March 9, 2018
Federally-Funded Canine Research at the VA In Focus Again
Federally-funded canine research at the U.S. Department of Veterans Affairs (VA) continues to be in the crosshairs of animal rights organizations. Please take a moment and let Congress know that you support VA’s research to help save and improve the lives of our veterans by clicking here.
Despite opposition from veterans organizations like The American Legion, Association of the U.S. Navy (AUSN), Friends of VA (FOVA), Iraq & Afghanistan Veterans of America (IAVA), National Defense Committee, Paralyzed Veterans of America (PVA), Square Deal for Veterans, and the Vietnam Veterans of America (VVA), there is still interest by some in Congress to remove funding from VA studies if they include Category D or E studies in dogs. NABR, the American Association for Laboratory Animal Science (AALAS), American Brain Coalition (ABC), American College of Laboratory Animal Medicine (ACLAM), Federation of American Societies for Experimental Biology (FASEB), American Physiological Society (APS), American Psychological Association (APA), American Veterinary Medical Association (AVMA), as well as over 40 other scientific and medical organizations also wrote to Congress stating their clear opposition.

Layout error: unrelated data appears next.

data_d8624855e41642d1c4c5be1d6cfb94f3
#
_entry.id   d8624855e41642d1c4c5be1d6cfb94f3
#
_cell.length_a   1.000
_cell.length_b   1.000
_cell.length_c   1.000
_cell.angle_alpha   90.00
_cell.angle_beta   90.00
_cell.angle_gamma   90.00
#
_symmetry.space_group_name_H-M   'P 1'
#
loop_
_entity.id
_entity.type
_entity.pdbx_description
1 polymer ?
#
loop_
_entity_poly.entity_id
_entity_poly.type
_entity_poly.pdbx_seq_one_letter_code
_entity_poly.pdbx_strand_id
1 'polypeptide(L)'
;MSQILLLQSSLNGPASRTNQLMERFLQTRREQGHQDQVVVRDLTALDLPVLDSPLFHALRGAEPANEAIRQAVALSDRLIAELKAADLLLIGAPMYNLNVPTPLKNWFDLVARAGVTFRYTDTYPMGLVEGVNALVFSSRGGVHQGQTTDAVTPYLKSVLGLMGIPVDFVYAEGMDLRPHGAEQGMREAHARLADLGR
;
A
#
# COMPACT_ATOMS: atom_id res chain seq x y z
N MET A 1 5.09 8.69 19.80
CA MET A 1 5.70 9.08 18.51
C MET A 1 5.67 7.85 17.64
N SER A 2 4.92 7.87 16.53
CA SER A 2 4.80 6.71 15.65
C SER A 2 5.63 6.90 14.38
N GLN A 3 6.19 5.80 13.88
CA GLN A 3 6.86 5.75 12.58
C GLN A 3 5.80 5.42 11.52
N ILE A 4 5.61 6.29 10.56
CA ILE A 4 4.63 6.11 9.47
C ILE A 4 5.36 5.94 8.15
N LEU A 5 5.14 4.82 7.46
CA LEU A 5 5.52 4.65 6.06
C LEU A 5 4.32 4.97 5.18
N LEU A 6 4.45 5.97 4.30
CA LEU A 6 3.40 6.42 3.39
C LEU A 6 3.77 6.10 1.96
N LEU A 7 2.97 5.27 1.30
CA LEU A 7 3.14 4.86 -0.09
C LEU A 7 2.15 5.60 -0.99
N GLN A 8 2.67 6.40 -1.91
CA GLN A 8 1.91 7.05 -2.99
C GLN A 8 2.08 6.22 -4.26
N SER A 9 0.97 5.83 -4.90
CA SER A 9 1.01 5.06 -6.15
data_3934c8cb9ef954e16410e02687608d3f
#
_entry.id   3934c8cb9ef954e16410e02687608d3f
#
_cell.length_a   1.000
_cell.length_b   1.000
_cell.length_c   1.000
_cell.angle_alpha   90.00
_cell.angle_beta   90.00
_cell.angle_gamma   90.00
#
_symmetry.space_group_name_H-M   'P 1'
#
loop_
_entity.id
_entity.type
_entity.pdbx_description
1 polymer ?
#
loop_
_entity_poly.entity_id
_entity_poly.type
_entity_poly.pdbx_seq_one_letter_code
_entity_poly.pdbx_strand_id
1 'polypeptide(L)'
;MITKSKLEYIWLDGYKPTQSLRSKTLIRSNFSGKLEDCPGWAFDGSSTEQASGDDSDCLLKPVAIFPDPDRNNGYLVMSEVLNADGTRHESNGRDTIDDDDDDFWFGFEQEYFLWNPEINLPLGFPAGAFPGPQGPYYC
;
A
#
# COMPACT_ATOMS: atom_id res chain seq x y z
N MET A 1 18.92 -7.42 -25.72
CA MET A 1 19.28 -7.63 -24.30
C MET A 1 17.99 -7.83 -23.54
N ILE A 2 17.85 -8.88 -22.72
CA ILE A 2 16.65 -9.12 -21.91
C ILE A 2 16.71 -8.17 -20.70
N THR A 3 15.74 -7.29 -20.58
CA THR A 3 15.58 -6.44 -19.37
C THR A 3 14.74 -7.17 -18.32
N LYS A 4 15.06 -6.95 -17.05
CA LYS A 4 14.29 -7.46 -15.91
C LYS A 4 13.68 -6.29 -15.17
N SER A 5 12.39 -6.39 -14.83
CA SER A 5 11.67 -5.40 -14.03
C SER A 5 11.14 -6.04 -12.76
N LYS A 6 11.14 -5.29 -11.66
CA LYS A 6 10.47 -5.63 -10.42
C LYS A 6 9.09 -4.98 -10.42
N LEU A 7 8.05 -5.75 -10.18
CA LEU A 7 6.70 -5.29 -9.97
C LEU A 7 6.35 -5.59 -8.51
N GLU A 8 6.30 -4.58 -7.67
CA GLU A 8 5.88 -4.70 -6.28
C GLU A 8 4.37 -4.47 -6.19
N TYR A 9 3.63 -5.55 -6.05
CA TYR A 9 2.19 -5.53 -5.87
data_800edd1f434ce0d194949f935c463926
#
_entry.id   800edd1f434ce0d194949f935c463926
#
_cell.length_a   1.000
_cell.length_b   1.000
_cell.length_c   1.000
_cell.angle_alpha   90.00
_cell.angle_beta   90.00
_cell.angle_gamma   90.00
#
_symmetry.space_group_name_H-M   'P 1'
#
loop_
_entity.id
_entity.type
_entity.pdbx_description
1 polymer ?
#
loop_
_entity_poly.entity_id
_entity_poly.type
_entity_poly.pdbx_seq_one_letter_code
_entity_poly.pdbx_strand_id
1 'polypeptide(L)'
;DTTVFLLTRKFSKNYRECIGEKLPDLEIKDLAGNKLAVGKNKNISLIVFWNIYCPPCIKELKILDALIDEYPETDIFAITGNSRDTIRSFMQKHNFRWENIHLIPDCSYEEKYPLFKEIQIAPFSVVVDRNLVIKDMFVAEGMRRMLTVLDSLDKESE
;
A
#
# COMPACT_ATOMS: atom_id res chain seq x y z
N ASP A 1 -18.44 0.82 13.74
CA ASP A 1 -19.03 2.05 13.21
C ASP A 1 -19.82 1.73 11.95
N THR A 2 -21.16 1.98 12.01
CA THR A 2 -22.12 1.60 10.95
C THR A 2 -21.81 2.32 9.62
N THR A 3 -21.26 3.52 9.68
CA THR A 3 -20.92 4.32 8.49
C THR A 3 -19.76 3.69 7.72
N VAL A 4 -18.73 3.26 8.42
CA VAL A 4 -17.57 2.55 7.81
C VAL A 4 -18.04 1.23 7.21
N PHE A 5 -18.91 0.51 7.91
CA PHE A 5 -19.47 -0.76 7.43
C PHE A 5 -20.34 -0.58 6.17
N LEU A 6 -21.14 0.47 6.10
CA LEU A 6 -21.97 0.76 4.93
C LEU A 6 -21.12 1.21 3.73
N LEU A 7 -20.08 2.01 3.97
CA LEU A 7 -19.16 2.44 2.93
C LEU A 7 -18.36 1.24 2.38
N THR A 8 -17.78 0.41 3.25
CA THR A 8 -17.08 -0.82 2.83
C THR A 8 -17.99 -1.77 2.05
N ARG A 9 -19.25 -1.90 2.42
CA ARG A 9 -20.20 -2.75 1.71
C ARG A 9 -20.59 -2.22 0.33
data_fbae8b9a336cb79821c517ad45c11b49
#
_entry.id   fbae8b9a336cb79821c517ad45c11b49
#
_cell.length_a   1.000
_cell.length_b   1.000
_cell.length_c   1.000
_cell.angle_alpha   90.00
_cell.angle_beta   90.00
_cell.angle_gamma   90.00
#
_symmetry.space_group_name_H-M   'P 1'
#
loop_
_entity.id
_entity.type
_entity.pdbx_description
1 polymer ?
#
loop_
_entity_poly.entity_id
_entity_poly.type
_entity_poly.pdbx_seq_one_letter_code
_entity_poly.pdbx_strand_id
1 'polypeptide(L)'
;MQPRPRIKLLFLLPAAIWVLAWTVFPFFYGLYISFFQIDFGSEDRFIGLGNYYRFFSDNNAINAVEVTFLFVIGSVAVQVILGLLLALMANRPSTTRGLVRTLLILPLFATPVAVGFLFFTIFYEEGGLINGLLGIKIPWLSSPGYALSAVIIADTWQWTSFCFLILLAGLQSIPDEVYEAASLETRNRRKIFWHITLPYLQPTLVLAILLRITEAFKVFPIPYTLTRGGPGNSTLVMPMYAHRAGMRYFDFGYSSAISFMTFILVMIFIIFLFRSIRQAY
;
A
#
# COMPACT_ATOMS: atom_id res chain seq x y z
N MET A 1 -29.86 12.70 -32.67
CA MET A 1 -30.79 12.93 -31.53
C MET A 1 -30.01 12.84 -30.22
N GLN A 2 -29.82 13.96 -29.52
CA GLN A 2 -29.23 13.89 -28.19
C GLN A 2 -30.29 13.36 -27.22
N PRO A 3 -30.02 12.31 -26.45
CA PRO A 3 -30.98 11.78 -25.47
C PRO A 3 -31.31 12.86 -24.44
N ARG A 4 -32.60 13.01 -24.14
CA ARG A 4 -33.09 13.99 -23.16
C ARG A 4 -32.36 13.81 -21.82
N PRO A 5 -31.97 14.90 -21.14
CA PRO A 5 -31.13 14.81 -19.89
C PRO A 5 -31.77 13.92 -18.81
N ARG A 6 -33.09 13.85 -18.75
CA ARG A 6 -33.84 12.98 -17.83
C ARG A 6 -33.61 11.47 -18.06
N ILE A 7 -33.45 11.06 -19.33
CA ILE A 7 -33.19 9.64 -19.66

Currently Congress is considering H.R. 3197 (the PUPPERS Act) which, simply put, seeks to end funding for VA studies involving canines. NABR has learned that the Congressional Research Service, at the request of a Senator, has requested more details about dogs and cats in federal research programs at Centers for Disease Control (CDC), Department of Defense (DOD), Food and Drug Administration (FDA), National Institutes of Health (NIH), and the U.S. Department of Agriculture (USDA). As we reported last week, AMVETS announced their support for the PUPPERS Act and just Tuesday penned an op-ed in the Washington Times announcing their endorsement.
Don’t let Congress cave to the pressure of animal rights groups and start “de-funding” animal research studies line-by-line. Contact your senators and representatives TODAY by clicking here. It’s quick, easy, and your information is never saved or shared with third-parties. Please also encourage your friends, family, colleagues, on social media to do the same.
NABR Tips for Contacting Congress